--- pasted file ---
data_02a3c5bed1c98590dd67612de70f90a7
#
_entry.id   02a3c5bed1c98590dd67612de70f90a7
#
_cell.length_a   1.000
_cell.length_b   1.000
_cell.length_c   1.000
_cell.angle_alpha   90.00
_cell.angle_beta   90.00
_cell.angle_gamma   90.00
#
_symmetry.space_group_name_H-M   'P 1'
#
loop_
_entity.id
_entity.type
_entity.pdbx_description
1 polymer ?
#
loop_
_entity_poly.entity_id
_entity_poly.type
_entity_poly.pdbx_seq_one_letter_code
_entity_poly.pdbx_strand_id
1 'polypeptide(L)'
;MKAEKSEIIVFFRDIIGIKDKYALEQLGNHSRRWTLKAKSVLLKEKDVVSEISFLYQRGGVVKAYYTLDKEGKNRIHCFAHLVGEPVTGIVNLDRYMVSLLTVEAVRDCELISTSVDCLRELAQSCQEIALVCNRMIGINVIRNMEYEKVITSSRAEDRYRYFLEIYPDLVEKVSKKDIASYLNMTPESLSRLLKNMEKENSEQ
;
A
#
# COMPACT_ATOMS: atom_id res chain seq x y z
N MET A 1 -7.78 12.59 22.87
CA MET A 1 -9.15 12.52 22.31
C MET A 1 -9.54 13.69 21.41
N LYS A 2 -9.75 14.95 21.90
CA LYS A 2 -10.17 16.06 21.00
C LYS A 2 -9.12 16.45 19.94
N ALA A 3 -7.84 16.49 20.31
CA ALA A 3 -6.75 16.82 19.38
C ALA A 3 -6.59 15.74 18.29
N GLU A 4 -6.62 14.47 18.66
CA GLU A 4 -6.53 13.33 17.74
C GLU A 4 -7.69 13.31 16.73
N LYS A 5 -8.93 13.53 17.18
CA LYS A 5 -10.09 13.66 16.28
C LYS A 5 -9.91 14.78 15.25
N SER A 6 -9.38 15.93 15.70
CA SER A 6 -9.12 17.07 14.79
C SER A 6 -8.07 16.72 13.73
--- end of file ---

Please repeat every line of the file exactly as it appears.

data_02a3c5bed1c98590dd67612de70f90a7
#
_entry.id   02a3c5bed1c98590dd67612de70f90a7
#
_cell.length_a   1.000
_cell.length_b   1.000
_cell.length_c   1.000
_cell.angle_alpha   90.00
_cell.angle_beta   90.00
_cell.angle_gamma   90.00
#
_symmetry.space_group_name_H-M   'P 1'
#
loop_
_entity.id
_entity.type
_entity.pdbx_description
1 polymer ?
#
loop_
_entity_poly.entity_id
_entity_poly.type
_entity_poly.pdbx_seq_one_letter_code
_entity_poly.pdbx_strand_id
1 'polypeptide(L)'
;MKAEKSEIIVFFRDIIGIKDKYALEQLGNHSRRWTLKAKSVLLKEKDVVSEISFLYQRGGVVKAYYTLDKEGKNRIHCFAHLVGEPVTGIVNLDRYMVSLLTVEAVRDCELISTSVDCLRELAQSCQEIALVCNRMIGINVIRNMEYEKVITSSRAEDRYRYFLEIYPDLVEKVSKKDIASYLNMTPESLSRLLKNMEKENSEQ
;
A
#
# COMPACT_ATOMS: atom_id res chain seq x y z
N MET A 1 -7.78 12.59 22.87
CA MET A 1 -9.15 12.52 22.31
C MET A 1 -9.54 13.69 21.41
N LYS A 2 -9.75 14.95 21.90
CA LYS A 2 -10.17 16.06 21.00
C LYS A 2 -9.12 16.45 19.94
N ALA A 3 -7.84 16.49 20.31
CA ALA A 3 -6.75 16.82 19.38
C ALA A 3 -6.59 15.74 18.29
N GLU A 4 -6.62 14.47 18.66
CA GLU A 4 -6.53 13.33 17.74
C GLU A 4 -7.69 13.31 16.73
N LYS A 5 -8.93 13.53 17.18
CA LYS A 5 -10.09 13.66 16.28
C LYS A 5 -9.91 14.78 15.25
N SER A 6 -9.38 15.93 15.70
CA SER A 6 -9.12 17.07 14.79
C SER A 6 -8.07 16.72 13.73